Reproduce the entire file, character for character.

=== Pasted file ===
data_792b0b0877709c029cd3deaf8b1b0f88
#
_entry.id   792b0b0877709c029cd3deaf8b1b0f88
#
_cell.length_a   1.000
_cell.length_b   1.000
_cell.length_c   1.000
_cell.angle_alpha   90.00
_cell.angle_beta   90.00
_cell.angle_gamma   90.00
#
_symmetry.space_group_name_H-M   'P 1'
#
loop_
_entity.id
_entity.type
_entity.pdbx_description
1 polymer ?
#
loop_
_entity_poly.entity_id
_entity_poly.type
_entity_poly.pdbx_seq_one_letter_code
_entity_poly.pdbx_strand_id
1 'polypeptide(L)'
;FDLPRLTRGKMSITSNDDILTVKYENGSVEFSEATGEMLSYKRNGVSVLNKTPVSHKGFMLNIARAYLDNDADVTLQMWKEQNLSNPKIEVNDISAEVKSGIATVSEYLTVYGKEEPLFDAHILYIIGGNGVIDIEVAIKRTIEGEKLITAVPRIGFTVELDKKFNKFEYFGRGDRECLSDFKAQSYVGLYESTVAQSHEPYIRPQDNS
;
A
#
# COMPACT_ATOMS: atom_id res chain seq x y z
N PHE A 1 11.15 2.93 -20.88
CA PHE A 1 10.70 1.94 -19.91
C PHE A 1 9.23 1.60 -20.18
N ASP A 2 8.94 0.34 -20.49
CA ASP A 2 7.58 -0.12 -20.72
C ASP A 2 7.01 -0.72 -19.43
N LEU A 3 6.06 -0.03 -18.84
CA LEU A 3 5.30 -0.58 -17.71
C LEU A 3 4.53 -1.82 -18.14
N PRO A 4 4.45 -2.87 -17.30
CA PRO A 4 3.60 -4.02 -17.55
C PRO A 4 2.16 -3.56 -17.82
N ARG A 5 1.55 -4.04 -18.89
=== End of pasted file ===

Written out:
data_792b0b0877709c029cd3deaf8b1b0f88
#
_entry.id   792b0b0877709c029cd3deaf8b1b0f88
#
_cell.length_a   1.000
_cell.length_b   1.000
_cell.length_c   1.000
_cell.angle_alpha   90.00
_cell.angle_beta   90.00
_cell.angle_gamma   90.00
#
_symmetry.space_group_name_H-M   'P 1'
#
loop_
_entity.id
_entity.type
_entity.pdbx_description
1 polymer ?
#
loop_
_entity_poly.entity_id
_entity_poly.type
_entity_poly.pdbx_seq_one_letter_code
_entity_poly.pdbx_strand_id
1 'polypeptide(L)'
;FDLPRLTRGKMSITSNDDILTVKYENGSVEFSEATGEMLSYKRNGVSVLNKTPVSHKGFMLNIARAYLDNDADVTLQMWKEQNLSNPKIEVNDISAEVKSGIATVSEYLTVYGKEEPLFDAHILYIIGGNGVIDIEVAIKRTIEGEKLITAVPRIGFTVELDKKFNKFEYFGRGDRECLSDFKAQSYVGLYESTVAQSHEPYIRPQDNS
;
A
#
# COMPACT_ATOMS: atom_id res chain seq x y z
N PHE A 1 11.15 2.93 -20.88
CA PHE A 1 10.70 1.94 -19.91
C PHE A 1 9.23 1.60 -20.18
N ASP A 2 8.94 0.34 -20.49
CA ASP A 2 7.58 -0.12 -20.72
C ASP A 2 7.01 -0.72 -19.43
N LEU A 3 6.06 -0.03 -18.84
CA LEU A 3 5.30 -0.58 -17.71
C LEU A 3 4.53 -1.82 -18.14
N PRO A 4 4.45 -2.87 -17.30
CA PRO A 4 3.60 -4.02 -17.55
C PRO A 4 2.16 -3.56 -17.82
N ARG A 5 1.55 -4.04 -18.89